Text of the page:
Friday, January 27, 2012

Omnipotence, Suicide, Counterpossibles, and Aseity

Here's a question I'm toying with: Can an omnipotent being commit suicide? It seems to me that it could, at least in one sense:

1. If God were to attempt to commit suicide, he would (or might) succeed.

Richard Swinburne seems to agree (cf. his The Coherence of Theism). But if that's right, then it seems to me that no being -- not even a theistic God -- could be inherently indestructible. But if not, then there can be no being that is inherently metaphysically necessary.

Here's a half-baked objection and reply:

Objection: A theistic god is by definition essentially morally perfect. Therefore, while God could commit suicide (in virtue of his essential omnipotence), there is no possible world in which he would do so (in virtue of his essential moral perfection). The objection therefore depends on the thesis that there are non-trivially true counterpossibles, viz., (1).  But there are no non-trivially true counterpossibles; so, the objection fails.

Reply: I disagree. First, I seriously doubt that moral perfection precludes suicide. But more importantly, I think there are non-trivially true counterpossibles (e.g., (1)).  But at the very least, such a criticism is controversial, as accounts of non-trivially true counterpossibles are all the rage at the moment, and many philosophers who study such things (theist and non-theist alike, fwiw) accept the existence of non-trivially true counterpossibles. As such, one would like to see a good reason to think that all such accounts are bound to fail before one accepts the objection. Pending a case, (1) seems to indicate that while there may be something intrinsic to God's nature qua morally perfect being that prevents his non-existence (via suicide), there is nothing intrinsic to God's nature qua aseity, considered in itself, that prevents his non-existence. For given God's omnipotence, it seems to follow that he can annihilate himself. But if that's right, then it casts doubt on the thesis that a substance (e.g., God), qua type of substance, could be metaphysically necessary merely in virtue of its self-existence. Or in other words, the "stuff" of God's being, so to speak, isn't inherently indestructible. And if not, it's not inherently metaphysically necessary.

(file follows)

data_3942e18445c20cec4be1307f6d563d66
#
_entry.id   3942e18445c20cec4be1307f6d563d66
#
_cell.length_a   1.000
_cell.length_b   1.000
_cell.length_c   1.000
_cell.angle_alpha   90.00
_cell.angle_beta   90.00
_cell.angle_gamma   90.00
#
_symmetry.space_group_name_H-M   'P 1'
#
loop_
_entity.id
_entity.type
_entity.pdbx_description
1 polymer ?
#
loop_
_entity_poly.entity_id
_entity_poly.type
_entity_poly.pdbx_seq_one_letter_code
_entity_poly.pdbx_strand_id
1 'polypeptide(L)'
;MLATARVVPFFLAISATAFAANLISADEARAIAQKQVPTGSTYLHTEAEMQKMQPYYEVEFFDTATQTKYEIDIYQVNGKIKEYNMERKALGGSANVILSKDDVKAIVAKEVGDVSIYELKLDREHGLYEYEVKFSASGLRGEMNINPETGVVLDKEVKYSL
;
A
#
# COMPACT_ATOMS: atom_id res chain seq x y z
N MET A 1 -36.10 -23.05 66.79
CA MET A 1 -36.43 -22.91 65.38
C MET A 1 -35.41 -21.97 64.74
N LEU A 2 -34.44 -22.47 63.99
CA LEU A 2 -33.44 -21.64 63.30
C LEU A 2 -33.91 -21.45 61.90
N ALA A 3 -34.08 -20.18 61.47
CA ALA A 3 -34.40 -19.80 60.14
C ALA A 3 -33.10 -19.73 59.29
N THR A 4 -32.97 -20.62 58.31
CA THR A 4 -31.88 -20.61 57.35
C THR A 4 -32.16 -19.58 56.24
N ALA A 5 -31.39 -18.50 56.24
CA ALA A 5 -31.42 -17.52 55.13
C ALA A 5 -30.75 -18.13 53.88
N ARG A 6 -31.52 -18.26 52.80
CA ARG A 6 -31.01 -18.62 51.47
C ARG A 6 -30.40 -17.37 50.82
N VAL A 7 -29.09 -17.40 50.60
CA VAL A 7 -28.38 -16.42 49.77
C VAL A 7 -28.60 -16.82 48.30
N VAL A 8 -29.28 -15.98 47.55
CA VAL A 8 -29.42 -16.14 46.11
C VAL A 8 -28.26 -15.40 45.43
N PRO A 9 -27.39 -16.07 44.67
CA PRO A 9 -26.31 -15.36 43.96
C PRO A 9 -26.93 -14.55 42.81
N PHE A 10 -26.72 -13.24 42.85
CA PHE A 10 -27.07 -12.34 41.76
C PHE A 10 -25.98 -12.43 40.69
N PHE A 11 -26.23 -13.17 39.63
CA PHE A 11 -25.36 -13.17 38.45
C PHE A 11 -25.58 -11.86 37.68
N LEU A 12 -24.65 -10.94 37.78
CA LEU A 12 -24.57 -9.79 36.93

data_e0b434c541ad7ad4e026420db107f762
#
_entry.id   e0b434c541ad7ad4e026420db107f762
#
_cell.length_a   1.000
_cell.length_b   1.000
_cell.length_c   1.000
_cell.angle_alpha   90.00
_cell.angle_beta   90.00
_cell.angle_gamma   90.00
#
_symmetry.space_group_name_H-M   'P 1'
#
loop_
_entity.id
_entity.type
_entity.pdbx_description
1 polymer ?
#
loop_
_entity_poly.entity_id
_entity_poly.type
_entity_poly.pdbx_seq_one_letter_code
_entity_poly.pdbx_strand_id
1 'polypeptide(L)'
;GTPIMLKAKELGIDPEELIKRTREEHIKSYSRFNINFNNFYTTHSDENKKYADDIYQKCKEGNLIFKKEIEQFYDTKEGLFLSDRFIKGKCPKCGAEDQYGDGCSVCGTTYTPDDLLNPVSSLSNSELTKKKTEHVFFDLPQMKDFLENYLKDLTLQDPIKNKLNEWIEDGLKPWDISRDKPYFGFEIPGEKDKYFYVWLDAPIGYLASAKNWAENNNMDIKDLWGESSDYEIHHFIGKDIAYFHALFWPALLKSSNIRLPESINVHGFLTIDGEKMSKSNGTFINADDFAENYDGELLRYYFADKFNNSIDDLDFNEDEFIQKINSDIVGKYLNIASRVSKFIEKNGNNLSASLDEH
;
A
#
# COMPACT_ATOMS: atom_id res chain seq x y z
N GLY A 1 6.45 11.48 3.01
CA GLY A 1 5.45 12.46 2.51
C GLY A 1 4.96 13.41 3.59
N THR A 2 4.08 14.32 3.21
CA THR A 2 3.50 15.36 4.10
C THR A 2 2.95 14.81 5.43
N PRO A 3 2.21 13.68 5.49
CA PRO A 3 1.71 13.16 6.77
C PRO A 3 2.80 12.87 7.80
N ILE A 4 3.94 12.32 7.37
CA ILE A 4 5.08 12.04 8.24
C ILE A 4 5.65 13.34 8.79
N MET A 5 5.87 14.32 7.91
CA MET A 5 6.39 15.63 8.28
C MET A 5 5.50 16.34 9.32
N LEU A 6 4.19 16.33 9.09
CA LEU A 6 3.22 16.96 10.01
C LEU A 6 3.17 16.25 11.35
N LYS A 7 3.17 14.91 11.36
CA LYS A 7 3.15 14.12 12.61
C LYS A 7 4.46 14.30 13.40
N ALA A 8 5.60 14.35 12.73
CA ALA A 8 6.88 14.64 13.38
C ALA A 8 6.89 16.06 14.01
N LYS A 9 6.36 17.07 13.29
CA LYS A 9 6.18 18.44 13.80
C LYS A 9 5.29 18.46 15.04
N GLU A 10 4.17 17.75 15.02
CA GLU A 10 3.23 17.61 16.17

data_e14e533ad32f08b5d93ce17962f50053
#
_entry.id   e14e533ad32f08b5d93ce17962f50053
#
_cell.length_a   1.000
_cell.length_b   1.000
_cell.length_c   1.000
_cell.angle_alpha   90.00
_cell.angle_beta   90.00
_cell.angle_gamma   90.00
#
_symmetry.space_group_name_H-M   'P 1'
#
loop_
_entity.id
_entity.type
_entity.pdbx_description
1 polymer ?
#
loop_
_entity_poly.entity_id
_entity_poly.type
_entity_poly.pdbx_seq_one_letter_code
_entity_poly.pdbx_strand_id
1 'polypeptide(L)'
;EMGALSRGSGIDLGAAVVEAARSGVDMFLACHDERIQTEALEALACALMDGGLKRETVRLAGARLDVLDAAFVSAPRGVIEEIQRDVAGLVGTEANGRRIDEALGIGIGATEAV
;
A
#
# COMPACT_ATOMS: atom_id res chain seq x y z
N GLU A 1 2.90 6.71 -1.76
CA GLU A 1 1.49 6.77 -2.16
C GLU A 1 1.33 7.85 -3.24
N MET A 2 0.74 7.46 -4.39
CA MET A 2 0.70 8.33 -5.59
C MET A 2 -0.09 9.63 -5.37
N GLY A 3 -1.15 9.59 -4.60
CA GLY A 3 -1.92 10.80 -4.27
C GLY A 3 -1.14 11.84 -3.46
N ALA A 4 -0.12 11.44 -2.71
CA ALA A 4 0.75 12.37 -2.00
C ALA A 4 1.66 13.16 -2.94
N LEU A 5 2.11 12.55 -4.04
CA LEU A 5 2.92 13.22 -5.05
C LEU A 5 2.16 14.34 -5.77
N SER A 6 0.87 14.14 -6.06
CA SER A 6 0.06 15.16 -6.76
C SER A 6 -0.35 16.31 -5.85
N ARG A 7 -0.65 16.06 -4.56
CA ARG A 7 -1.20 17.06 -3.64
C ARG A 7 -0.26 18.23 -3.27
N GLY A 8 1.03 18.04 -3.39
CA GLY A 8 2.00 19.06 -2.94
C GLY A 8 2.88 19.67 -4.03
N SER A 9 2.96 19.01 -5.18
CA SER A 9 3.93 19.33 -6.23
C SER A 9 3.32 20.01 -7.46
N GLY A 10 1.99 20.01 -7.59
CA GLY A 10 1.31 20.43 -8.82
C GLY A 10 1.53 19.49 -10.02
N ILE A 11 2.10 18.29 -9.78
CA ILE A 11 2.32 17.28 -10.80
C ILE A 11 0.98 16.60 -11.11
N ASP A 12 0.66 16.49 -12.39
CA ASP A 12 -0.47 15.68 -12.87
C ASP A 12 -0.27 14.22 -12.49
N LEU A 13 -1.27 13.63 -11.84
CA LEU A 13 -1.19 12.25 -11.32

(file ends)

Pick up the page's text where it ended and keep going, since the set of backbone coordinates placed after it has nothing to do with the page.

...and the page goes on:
3 comments:

exapologist said...

(Whoops -- I accidentally deleted TaiChi's comment. Sorry about that! Here is TaiChi's original comment:

I'm not quite sure what 'inherently' means here. But suppose 'inherently indestructible' is a property which some X has iff (i) in no possible world where X exists is X destroyed, and (ii) that (i)'s being true can be derived a priori from the nature of X. Then, since God is by nature morally perfect, and (let's assume) this means that God would not annihilate himself in any possible world, it seems that God is inherently indestructible, since one can supposedly derive his not being destroyed in any possible world from his nature (which includes this moral perfection*). Would you have an objection to this sort of definition, which leaves aside consideration of counterpossibles?

* Actually, to get this we'd have to say that God would no more let himself be annihilated by any other being than annihilate himself, but a theist will presume this as well.

But if [an omnipotent being can commit suicide], then it seems to me that no being -- not even a theistic God -- could be inherently indestructible. But if not, then there can be no inherently indestructible being, in which case there could be no being that is inherently metaphysically necessary.

You've probably already posted on this, but what is the argument that inherent indestructibility entails inherent metaphysical necessity? Why couldn't there be some X which is such that (i) in no possible world where X exists at a time is X destroyed at some other time, and (ii) there is at least one possible world where X does not exist at any time?

exapologist said...

Hi TaiChi,